We are located in the centre of the City.
Pai is on Route 1095, which connects Mae Hong Son with Chiang Mai. Pai Airport, which had been decommissioned for 20 years, was paved and refurbished in 2005-2006, and on 1 February 2007, Siam General Aviation began daily passenger service to and from Chiang Mai International Airport which lasted until 2014. Later, until 2017, Kan Air operated the same route using a Cessna 208. Both airlines went out of business. A new airline, called Wisdom Airways, is now operating twice daily flights from Chiang Mai to Pai.
Tourism and development
Pai was once a quiet market village inhabited by Shan people (ethnic Tai) whose culture is influenced by Myanmar (formerly called Burma). Today, Pai primarily thrives on tourism. Mostly a hippie destination, it is filled with hot springs and amazing views. Well-known among backpackers for its relaxed atmosphere, the town is full of cheap guesthouses, souvenir shops, and restaurants. In the environs of the town are spas and elephant camps. Further outside of town, there are several waterfalls and a number of natural hot springs varying in temperature from 27-39 °C (80–102 °F). Some resorts tap the hot springs and feed hot water into private bungalows and public pools. As Pai lies at the foot of the mountains, many tourists use it as a base for trekking and visiting hill tribes like Karen, Hmong, Lisu, and Lahu. Another notable attraction is the town’s excellent Wednesday Market which brings large and colorful crowds of local villagers and tribal people from all around the Pai Valley. Tourists are also attracted by Shandicun village (Chinese village) located in the outskirts of the town. It offers many activities for visitors.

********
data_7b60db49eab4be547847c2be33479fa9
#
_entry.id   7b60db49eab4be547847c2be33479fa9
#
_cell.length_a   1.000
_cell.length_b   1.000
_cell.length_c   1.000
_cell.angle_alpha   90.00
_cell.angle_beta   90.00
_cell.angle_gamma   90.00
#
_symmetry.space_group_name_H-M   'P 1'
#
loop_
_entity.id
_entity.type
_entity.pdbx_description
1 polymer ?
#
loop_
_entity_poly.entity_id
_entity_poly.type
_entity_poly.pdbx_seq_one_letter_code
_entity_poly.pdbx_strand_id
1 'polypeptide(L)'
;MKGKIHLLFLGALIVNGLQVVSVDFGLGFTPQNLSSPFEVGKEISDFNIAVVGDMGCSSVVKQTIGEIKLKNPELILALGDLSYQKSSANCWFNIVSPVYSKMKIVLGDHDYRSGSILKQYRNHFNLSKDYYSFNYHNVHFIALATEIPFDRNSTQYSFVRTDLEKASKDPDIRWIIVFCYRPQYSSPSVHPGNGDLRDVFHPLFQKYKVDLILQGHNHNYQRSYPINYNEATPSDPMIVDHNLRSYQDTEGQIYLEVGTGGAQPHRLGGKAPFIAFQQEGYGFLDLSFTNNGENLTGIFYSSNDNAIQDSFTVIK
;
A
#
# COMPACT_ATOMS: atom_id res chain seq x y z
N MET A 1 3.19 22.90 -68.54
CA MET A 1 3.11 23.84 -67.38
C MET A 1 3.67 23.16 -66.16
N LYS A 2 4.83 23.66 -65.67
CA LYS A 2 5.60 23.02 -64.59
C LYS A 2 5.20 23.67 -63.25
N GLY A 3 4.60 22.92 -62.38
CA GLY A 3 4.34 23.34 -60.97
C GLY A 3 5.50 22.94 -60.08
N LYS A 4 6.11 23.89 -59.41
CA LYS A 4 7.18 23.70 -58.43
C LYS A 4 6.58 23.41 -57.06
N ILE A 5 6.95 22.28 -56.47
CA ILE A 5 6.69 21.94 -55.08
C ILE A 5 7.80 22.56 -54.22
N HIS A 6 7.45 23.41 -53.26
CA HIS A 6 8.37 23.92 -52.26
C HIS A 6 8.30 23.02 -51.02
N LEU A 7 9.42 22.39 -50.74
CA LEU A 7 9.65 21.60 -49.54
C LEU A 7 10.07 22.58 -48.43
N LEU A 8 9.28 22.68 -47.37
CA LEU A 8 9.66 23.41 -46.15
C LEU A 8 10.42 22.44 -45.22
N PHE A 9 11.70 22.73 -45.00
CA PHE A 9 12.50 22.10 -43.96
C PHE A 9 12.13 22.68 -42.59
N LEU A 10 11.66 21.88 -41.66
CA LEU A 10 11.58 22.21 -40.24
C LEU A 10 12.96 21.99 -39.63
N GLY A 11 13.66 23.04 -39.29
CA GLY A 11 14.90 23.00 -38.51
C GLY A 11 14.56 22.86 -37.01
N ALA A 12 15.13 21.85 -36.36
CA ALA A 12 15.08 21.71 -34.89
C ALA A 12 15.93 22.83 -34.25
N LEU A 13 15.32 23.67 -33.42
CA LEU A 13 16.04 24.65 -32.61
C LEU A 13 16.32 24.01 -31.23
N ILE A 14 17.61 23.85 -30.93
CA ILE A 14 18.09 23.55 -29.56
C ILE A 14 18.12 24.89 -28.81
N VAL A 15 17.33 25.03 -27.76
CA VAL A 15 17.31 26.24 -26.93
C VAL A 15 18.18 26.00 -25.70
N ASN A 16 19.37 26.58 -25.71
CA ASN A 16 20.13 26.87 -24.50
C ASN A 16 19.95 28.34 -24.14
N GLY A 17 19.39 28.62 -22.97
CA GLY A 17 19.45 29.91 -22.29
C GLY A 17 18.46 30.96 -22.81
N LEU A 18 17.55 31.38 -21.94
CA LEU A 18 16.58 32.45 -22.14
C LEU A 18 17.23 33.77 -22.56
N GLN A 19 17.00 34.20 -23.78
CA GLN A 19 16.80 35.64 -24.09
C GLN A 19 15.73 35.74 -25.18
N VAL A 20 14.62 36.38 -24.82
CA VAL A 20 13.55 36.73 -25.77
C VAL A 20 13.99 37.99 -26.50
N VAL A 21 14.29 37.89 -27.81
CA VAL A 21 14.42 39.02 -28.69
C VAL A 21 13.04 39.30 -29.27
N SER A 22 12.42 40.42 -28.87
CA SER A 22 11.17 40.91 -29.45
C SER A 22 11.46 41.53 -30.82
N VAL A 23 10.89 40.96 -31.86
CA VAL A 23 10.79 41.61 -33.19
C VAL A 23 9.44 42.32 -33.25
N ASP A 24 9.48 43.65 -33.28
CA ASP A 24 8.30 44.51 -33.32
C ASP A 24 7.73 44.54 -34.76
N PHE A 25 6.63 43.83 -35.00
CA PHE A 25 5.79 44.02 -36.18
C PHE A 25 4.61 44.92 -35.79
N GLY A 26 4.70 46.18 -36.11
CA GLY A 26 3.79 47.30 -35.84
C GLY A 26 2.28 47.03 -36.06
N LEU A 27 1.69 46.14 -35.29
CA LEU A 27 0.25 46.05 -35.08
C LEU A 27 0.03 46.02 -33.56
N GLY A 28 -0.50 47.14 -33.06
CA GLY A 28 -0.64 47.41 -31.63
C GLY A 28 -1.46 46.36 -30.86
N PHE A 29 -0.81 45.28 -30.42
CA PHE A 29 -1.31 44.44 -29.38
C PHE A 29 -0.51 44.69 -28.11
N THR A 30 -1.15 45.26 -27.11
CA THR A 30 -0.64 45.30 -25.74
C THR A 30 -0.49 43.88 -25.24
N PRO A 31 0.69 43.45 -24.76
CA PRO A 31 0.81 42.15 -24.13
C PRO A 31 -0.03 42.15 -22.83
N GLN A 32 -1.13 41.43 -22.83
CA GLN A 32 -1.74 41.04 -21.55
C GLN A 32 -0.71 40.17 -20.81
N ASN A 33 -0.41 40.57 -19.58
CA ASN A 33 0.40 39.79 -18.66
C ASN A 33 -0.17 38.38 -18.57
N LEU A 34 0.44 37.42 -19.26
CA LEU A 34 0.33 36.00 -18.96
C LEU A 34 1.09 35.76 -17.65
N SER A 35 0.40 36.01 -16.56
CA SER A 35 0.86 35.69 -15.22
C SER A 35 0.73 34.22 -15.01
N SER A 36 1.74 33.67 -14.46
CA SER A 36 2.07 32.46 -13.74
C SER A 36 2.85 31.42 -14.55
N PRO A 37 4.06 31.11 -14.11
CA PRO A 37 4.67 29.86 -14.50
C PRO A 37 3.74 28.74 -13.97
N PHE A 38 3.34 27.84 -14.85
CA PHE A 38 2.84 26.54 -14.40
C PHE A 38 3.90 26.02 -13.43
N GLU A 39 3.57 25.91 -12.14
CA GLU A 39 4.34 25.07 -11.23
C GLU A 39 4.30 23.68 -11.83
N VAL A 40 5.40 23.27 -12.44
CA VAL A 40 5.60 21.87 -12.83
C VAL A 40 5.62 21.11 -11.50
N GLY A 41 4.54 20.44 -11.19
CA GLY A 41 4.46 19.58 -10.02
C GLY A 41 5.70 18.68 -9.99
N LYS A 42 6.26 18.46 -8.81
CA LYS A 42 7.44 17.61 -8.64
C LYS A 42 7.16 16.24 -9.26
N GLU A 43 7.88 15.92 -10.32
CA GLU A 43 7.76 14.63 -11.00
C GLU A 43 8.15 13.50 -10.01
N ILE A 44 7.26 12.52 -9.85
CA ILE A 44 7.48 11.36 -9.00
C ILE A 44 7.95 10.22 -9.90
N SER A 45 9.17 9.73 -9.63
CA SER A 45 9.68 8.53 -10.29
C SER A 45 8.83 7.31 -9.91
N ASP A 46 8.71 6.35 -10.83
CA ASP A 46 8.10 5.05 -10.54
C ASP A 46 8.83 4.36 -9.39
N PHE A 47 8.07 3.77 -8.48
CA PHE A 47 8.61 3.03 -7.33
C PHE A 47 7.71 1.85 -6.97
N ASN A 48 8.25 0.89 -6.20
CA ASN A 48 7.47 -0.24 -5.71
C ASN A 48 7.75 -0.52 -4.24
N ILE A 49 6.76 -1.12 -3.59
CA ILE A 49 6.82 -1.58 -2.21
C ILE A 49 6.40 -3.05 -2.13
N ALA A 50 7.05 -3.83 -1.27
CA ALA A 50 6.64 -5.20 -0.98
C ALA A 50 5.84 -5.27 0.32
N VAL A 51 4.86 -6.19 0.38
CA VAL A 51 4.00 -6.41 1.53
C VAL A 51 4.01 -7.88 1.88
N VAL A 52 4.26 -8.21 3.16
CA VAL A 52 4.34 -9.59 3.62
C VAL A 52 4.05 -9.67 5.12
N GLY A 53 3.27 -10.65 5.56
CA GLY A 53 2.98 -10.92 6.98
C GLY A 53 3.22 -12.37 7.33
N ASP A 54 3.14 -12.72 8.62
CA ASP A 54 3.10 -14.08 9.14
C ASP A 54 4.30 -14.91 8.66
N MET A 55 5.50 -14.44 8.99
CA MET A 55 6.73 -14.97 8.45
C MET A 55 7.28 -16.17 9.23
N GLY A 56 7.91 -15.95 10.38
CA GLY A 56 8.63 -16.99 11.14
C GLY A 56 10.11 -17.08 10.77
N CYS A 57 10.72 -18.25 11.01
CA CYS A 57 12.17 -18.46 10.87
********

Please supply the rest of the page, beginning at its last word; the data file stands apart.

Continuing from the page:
A street in Pai
Recently Pai has appeared on the Thailand tourist map and has received major infrastructure upgrades including an airport with several daily flights, six (6) 7-Elevens, several small- to medium-size luxury resorts, totaling more than 350 accommodation properties, several live music clubs, beer bars, and three sets of traffic lights. This has done little to dampen the small and peaceful spirit of the town out of season. However, it has led to a recent influx of business investment and land speculation by both farang (Western Caucasians) and big city Thais. While some hail these sweeping changes as a new age of prosperity for Pai, others point to the loss of Pai’s traditional customs and culture.
In the tourist high season of November through March there are large numbers of tourists. Prior to 2006, foreign tourists predominated, but now Thai tourists are catching up in numbers, particularly after Pai was featured in two popular Thai-made romantic movies, The Letter: Jod Mai Rak (Thai: จดหมายรัก, 2004) and Ruk Jung (Thai: รักจัง, 2006). During high season, tourist numbers swell to the point that Pai experiences traffic jams, as well as shortages of electricity, water, and petrol.
Pai has music festivals regularly as well as staging an international Enduro championship. Pai Canyon (Kong Lan) is nearby.
Pai on a German map, 1876
Unless otherwise indicated, the information in this section is based on local Pai resident Thomas Kasper’s history of Pai:
The area of modern-day Pai has been inhabited for more than 5,000 years. About 2,000 years ago, the Lua (or Lawa) Tribe was the dominant ethnic group over all of the area of today’s northern Thailand, and a few of their descendants still live in villages only about 20 km away from Pai.